Author Topic: Settings to capture air gun bullet hitting the target  (Read 2065 times)

SlowEng

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Re: Settings to capture air gun bullet hitting the target
« Reply #15 on: May 05, 2023, 07:34:32 AM »
Wow, I didn't know that so much light is needed for such recordings. I guess that I will have to place the lamp very close to the sample.

I attached a simple sketch of the view from above of my current test setup with which I got poor recordings (the sample was not used yet, shots went directly to the styrofoam block). It can be modified if needed (especially when it comes to light and camera placement). I'm not sure about the distances but the lamp was around 1.5 - 2 m away from the sample and the camera was < 1 m away from it. In the actual test, the camera should be placed perpendicular to the table (and thus also bullet trajectory). There's also an acrylic glass cover placed around the sample and the camera will be looking through it. Hopefully, it won't cause any issues with recording quality. The dimensions of the sample are around 90x90x23 mm. It will be attached to a wooden plate with aluminum profiles offsetting the sample from the plate (to see what happens after penetration). The plate will have a hole through which the bullet can pass.

The biggest issue is how to capture the proper region with the camera. It needs to include the sample (vertical rectangle of 90x23 mm size) and some area before and after it. With those narrow boxes captured at the highest frame rates, I would probably have to place the camera far away to capture everything. If I get too close, the camera with the current lens may not see or focus on the whole area of interest. Unless I'm missing something.

Edit: I removed the old post to replace the incorrect scheme - I forgot about the aluminum profiles offsetting the sample from the plate.

Nikon1

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Re: Settings to capture air gun bullet hitting the target
« Reply #16 on: May 05, 2023, 07:37:57 AM »
Regards getting the Whole Sample in Frame, would Mounting the Camera Vertically work for you?
 The Chronos has a 1/4" Tripod Screw Hole on the Side of the Grip/ Battery, intended Mainly for Mounting it at an 90 Angle.
 That way you would get an very High Frame to Capture that Sample.
 Is this what you are Looking for?
 .
 Regards deleting the Post, you can just go to Modify Post, then Delete the Attachment and Attach a new one, no real Need to delete the whole Post.

SlowEng

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Re: Settings to capture air gun bullet hitting the target
« Reply #17 on: May 05, 2023, 07:44:08 AM »
Right, vertical positioning of the camera could make sense in this case. I just wonder if the bar is not too narrow. What would be the approximate optimal distance between the camera and the sample here? And the distance between the light and the sample? Should I place the light right behind the camera (once it's perpendicular to the table) or more to the side?

Yeah, I tried editing the post but I couldn't remove the old attachment and both versions were added to the post. Maybe because I was using another computer.

Nikon1

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Re: Settings to capture air gun bullet hitting the target
« Reply #18 on: May 05, 2023, 07:58:54 AM »
For Lighting, maybe Start with something, like i did Here for the 20kfps Shot:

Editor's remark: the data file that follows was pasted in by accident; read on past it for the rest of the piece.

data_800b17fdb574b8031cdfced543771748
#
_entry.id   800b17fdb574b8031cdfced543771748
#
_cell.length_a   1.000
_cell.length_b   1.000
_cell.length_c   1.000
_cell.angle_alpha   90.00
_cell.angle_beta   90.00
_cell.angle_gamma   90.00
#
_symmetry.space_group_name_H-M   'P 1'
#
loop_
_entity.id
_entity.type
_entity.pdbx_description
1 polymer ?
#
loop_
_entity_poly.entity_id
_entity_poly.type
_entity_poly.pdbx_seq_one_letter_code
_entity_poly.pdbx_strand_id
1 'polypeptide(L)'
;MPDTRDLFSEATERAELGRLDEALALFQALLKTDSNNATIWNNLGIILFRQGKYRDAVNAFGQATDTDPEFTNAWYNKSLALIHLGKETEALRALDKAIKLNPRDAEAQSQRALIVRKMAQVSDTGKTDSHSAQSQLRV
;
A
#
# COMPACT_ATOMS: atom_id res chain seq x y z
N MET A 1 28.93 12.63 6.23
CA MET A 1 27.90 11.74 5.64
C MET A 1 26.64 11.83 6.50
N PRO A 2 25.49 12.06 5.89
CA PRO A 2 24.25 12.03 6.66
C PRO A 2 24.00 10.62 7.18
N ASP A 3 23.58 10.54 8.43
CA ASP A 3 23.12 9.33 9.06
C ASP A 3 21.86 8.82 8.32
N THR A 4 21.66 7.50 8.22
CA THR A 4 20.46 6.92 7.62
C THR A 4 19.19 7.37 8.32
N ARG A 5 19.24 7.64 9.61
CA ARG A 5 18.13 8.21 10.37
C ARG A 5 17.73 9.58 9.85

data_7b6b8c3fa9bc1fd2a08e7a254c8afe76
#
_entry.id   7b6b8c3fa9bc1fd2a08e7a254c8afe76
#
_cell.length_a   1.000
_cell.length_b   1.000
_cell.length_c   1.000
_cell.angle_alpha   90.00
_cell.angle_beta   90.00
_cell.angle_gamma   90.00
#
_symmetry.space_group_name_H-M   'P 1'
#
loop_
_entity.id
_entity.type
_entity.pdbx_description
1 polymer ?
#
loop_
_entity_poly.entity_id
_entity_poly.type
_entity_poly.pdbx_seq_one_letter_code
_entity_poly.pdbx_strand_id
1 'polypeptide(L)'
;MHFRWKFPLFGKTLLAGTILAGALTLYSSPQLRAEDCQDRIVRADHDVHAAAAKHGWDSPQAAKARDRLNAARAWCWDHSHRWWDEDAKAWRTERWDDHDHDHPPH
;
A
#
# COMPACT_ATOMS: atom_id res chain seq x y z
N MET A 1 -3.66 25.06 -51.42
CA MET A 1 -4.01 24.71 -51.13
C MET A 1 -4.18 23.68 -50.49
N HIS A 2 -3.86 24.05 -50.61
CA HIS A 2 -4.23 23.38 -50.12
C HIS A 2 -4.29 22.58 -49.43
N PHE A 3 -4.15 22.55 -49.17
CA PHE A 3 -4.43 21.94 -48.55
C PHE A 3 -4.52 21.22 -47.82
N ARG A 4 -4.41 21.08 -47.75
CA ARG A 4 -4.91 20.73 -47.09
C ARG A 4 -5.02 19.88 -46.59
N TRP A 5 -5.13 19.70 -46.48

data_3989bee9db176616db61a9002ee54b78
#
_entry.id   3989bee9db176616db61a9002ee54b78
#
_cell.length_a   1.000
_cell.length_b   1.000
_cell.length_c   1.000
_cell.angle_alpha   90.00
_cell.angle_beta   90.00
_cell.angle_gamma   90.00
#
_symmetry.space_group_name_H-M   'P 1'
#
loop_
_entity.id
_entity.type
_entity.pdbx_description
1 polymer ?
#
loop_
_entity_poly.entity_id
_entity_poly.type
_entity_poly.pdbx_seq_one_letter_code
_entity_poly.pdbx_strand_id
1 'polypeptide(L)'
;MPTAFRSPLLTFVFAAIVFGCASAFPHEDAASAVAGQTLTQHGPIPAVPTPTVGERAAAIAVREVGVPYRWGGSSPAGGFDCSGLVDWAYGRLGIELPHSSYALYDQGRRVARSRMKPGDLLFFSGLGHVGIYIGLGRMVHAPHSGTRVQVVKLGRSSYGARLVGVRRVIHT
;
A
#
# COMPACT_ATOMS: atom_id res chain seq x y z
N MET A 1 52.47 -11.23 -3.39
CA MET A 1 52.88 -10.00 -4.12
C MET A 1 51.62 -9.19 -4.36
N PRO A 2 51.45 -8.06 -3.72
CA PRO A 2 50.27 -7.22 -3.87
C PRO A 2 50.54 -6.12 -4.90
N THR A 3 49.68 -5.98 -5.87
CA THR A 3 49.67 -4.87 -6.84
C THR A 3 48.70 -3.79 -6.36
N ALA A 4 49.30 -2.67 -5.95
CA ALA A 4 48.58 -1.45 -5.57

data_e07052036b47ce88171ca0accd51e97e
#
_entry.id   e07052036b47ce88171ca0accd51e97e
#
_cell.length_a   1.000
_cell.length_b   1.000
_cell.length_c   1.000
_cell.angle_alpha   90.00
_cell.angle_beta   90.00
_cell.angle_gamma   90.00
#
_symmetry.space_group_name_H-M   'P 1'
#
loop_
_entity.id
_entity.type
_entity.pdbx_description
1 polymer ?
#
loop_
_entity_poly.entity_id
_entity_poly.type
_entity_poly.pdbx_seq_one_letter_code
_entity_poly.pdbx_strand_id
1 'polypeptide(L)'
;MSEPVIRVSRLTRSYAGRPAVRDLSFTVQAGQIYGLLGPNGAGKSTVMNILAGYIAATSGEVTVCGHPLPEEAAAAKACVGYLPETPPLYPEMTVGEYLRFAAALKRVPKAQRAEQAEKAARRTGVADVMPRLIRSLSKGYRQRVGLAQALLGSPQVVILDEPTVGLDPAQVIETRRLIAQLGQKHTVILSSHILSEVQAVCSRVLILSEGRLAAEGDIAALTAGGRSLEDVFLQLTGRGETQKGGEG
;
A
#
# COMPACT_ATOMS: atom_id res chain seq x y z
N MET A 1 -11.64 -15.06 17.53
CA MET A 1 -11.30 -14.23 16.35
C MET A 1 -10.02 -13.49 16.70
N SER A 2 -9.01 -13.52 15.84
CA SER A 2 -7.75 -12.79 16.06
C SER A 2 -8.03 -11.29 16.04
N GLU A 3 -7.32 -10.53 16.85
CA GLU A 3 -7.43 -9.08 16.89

forum.krontech.ca/index.php?topic=521.msg4950#msg4950
 I Put one of my 300 Watt Lights Right Behind the Subject, because i needed to Close the Lens down very much, to get a Lot of Depth of Field, while also running 20kfps. This of course will make the Subject look very Dark --- Keep in mind this is an Actively Burning Sparkler / Fireworks, so in it self rather Bright Object. But it will ensure you that you will get somewhat decent Image Quality overall and you will be able to See Silhouettes, if that fits your Task; but Details in Texture or of the Surface itself Might get lost.
 That should at least make it Possible to Record a bright enough image with that one Light you got.
 From There you can Try to move the Light to ABOVE the Sample, shining Down on an angle from the Direction of the Air Gun, as close to the Sample as Possible without being in the Way or in Frame.
 Thats Where i would probably have that Light in this Situation...?
 .
 Regards Framing, you can still try to start with some Less Extreme Settings like 5400fps, which will give you a much more Square Aspect Ratio. If the Lights are Set up right, you will still get a lot of Information from that Recording cause its much cleaner and better Visible, and can then decide which Part of the Frame you want to Record at the Very High Framerates if needed.

Nikon1

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Re: Settings to capture air gun bullet hitting the target
« Reply #19 on: May 17, 2023, 01:26:03 PM »
Just wondering, if you where able to improve your Results after all?

Solscud007

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Re: Settings to capture air gun bullet hitting the target
« Reply #20 on: June 22, 2023, 08:59:54 AM »
Not sure if you will see this since you haven't updated this in a month. I have filmed a lot of projectiles out of firearms. You need a lot of light like Nikon 1 said. You also need to adjust your slider (shutter angle) otherwise your projectile will be a blur. I tend to use a 10:1 ratio for muzzle velocity. If an object is moving 92 m/s that is close to 300 feet per second. I will film that at 3k frames per second then or higher.

Here is a video of a bullet moving around 800 fps. But I filmed it at 11k frames per second and 32k frames per second. I had to use a bright studio light shining directly on the muzzle to get some semblance of an image at 32 fps.

https://www.instagram.com/p/CtVnJVzNe3r/